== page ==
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Islam, Women and Feminism ( 1 March 2021, NewAgeIslam.Com)

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China counters Female Muslim Uighur Critics by calling them ‘loose’ women

New Age Islam News Bureau

01 March 2021

 China has been accused of torture, forced labour, sterilisation and systematic sexual abuse of Muslim Uighurs. (Reuters pic)


• ‘Protecting dignity’: Iran’s push to fight violence against women

• ‘Restore FGM’ for Egyptian women: Reconstructing the body and soul

• Canada: Muslim women offered self defence classes in wake of attacks in Edmonton

• UAE is best in region for women economic empowerment

• Ahmadiyya Muslim Community Switches to Virtual Event to Celebrate International Women’s Day

• In oil-rich Iraq, a few women buck norms, take rig site jobs

• Beach volleyball stars boycott Qatar tournament over bikini ban

Compiled by New Age Islam News Bureau



China counters female Uighur critics by calling them ‘loose’ women

March 1, 2021

 China has been accused of torture, forced labour, sterilisation and systematic sexual abuse of Muslim Uighurs. (Reuters pic)


BEIJING: China, under growing global pressure over its treatment of a Muslim minority in its far west, is mounting an unprecedented and aggressive campaign to push back, including explicit attacks on women who have made claims of abuse.

As allegations of human rights violations in Xinjiang mount, with a growing number of Western lawmakers accusing China of genocide, Beijing is focussing on discrediting the female Uighur witnesses behind recent reports of abuse.

Chinese officials have named women, disclosed what they say is private medical data and information on the women’s fertility, and accused some of having affairs and one of having a sexually transmitted disease. The officials said the information was evidence of bad character, invalidating the women’s accounts of abuse in Xinjiang.

“To rebuke some media’s disgusting acts, we have taken a series of measures,” XuGuixiang, the deputy head of Xinjiang’s publicity department, told a December news conference that was part of China’s pushback campaign. It includes hours-long briefings, with footage of Xinjiang residents and family members reading monologues.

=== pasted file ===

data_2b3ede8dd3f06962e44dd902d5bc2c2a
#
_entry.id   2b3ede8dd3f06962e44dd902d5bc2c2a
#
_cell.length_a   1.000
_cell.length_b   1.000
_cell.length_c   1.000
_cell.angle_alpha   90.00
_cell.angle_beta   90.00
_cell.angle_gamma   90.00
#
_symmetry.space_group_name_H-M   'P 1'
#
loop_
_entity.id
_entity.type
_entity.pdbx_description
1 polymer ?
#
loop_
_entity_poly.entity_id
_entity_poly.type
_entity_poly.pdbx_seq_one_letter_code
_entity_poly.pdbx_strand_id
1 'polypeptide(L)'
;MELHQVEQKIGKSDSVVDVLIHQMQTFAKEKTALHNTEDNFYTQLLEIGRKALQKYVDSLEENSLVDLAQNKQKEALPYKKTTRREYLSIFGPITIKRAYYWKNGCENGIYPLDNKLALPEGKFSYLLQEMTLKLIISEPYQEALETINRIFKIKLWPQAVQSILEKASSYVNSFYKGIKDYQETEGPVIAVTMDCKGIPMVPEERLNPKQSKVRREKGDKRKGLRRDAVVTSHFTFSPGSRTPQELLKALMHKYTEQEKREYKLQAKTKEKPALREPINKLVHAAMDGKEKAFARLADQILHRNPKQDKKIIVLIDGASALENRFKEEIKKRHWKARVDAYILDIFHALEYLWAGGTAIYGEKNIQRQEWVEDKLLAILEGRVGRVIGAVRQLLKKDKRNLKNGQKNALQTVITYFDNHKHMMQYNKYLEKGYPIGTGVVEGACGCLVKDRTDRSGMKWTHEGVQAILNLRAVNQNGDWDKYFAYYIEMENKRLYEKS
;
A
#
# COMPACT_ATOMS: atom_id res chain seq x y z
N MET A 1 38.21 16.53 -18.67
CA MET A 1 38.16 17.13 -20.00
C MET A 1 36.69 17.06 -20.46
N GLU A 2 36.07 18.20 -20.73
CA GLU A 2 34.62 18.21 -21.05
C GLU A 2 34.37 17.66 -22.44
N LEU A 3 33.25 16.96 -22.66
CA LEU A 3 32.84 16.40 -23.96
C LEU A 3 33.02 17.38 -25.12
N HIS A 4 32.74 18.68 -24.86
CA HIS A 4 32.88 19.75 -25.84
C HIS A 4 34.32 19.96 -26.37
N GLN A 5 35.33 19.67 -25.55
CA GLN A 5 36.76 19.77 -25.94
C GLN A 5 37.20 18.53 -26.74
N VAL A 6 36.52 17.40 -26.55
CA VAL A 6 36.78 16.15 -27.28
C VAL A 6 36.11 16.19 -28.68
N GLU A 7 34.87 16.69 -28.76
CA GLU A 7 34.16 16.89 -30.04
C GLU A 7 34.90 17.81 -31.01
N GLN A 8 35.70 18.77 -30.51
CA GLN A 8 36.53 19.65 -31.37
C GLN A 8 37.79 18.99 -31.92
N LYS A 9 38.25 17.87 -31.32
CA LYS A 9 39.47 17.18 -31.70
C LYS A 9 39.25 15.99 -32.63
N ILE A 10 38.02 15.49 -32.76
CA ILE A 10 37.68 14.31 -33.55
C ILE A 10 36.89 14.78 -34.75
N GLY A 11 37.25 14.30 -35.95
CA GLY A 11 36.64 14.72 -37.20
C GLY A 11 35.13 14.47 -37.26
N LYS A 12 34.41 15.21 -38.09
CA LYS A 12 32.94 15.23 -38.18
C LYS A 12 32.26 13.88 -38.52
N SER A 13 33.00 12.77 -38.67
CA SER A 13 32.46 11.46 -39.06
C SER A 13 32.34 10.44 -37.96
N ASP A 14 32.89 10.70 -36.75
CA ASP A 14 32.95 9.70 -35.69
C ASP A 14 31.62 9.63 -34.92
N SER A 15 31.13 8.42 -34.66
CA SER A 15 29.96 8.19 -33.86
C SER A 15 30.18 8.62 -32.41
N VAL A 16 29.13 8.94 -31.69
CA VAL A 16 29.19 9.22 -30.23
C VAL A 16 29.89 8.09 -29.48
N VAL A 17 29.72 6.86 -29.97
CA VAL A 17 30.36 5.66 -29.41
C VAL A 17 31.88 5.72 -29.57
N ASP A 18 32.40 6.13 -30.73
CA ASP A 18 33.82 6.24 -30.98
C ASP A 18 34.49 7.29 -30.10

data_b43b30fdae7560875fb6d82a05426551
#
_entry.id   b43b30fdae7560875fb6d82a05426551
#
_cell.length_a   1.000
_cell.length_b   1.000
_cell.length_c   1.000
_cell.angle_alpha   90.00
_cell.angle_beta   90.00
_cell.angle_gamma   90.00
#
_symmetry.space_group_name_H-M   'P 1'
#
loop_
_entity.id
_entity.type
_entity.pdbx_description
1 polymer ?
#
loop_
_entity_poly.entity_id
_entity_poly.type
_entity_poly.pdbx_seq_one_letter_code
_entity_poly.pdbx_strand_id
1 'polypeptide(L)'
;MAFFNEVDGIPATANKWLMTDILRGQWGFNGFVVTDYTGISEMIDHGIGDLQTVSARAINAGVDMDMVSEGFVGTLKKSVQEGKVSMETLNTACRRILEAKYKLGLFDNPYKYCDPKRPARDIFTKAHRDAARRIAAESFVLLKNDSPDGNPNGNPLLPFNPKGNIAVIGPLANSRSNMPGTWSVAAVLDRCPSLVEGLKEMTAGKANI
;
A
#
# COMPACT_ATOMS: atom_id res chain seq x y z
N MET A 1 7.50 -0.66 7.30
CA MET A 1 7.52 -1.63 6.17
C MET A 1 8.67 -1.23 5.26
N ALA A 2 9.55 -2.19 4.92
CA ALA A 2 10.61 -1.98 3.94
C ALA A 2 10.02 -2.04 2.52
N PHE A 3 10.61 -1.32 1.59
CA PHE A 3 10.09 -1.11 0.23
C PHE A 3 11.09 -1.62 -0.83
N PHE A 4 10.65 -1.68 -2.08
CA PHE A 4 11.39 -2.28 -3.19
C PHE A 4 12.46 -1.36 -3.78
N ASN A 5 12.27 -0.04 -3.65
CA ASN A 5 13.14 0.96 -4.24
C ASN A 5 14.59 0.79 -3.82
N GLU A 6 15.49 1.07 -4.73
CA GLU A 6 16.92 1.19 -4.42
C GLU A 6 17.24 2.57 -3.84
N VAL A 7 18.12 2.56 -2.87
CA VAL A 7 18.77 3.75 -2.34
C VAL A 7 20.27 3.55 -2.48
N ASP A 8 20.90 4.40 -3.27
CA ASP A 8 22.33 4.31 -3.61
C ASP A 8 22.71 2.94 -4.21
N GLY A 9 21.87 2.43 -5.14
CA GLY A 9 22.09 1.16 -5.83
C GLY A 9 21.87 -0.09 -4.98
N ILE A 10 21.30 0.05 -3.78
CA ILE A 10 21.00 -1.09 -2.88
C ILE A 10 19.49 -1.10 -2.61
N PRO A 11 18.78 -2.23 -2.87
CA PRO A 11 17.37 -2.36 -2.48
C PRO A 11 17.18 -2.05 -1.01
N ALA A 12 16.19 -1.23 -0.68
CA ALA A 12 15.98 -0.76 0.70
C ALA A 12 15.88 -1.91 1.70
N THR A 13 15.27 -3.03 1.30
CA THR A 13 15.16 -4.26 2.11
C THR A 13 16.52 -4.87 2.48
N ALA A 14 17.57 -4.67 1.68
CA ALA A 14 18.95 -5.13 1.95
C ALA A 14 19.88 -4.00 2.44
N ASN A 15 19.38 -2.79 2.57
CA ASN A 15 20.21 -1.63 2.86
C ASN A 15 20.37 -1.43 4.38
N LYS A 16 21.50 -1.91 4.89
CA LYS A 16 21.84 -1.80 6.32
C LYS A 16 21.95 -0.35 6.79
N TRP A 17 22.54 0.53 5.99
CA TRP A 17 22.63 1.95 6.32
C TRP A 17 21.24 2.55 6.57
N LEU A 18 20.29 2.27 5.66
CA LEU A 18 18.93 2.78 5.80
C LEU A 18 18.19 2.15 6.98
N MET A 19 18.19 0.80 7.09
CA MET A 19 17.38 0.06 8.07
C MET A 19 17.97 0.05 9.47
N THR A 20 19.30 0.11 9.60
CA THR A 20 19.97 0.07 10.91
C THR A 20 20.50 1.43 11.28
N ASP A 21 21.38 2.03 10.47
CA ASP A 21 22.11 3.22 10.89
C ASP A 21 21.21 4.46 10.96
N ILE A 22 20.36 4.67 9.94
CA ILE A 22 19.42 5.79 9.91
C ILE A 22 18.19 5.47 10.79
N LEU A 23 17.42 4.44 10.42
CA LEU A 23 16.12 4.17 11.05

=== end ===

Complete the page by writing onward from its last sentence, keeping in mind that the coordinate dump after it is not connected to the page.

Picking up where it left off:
A Reuters review of dozens of hours of presentations from recent months and hundreds of pages of literature, as well as interviews with experts, shows a meticulous and wide-reaching campaign that hints at China’s fears that it is losing control of the Xinjiang narrative.

“One reason that the Communist Party is so concerned about these testimonies from women is because it undermines their initial premise for what they’re doing there, which is anti-terrorism”, said James Millward, a professor of Chinese history at Georgetown University and expert in Xinjiang policy.

“The fact that there are so many women in the camps … who don’t have the faintest appearance of being violent people, this just shows how this has nothing to do with terrorism.”

Uighurs make up most of the 1 million people that a UN estimate says have been detained in Xinjiang camps under what the central government calls a campaign against terrorism. Accusations by activists and some Western politicians include torture, forced labour and sterilisations.

In rare US bipartisan agreement, the top diplomats of the former administration of Donald Trump and the new one of Joe Biden have called China’s treatment of the Uighurs genocide, a stance adopted last week by the Canadian and Dutch parliaments.

China faces sanctions such as a ban on US purchases of Xinjiang cotton and tomatoes, and calls by some Western lawmakers to boycott the 2022 Beijing Winter Olympics.

The Ministry of Foreign Affairs did not immediately respond to a request for comment on Monday. The government denies accusations of abuse at the “vocational training centres” in the remote western region, and says claims of systematic sexual abuse are unfounded.

Beijing has rejected calls for an independent UN investigation into Xinjiang’s internment programme.

Journalists and diplomats have not been permitted access to the camps outside of tightly controlled government tours. Uighurs in Xinjiang have told Reuters they fear reprisals for speaking to the press while in China